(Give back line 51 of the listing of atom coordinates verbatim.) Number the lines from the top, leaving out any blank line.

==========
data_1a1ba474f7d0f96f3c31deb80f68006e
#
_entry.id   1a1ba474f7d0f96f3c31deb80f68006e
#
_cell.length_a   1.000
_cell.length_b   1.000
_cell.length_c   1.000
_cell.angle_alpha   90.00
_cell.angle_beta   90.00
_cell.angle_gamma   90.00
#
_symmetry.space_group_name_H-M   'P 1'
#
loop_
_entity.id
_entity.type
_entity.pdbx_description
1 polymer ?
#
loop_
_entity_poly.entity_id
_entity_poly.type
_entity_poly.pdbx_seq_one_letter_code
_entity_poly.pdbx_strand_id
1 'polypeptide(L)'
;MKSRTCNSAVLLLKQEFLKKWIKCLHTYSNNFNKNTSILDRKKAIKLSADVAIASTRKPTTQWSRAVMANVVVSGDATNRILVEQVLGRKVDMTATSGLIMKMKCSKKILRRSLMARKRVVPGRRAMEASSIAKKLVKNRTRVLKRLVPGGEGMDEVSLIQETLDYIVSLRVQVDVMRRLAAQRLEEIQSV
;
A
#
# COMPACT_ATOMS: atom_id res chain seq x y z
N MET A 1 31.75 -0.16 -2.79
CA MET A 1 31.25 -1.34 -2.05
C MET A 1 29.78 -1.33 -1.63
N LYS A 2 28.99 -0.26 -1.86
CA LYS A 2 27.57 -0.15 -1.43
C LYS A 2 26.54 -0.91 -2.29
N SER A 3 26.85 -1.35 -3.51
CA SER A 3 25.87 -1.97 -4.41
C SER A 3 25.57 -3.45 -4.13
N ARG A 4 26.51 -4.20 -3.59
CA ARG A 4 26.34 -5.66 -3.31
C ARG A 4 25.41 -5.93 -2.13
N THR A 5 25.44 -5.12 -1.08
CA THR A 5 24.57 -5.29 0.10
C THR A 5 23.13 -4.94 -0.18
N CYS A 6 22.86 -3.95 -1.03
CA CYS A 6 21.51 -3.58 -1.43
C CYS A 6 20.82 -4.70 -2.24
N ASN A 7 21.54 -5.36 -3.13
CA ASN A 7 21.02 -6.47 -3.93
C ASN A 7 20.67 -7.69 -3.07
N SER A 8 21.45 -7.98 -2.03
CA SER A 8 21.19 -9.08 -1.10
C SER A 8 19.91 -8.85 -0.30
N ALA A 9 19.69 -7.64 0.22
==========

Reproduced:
C ASN A 7 20.67 -7.69 -3.07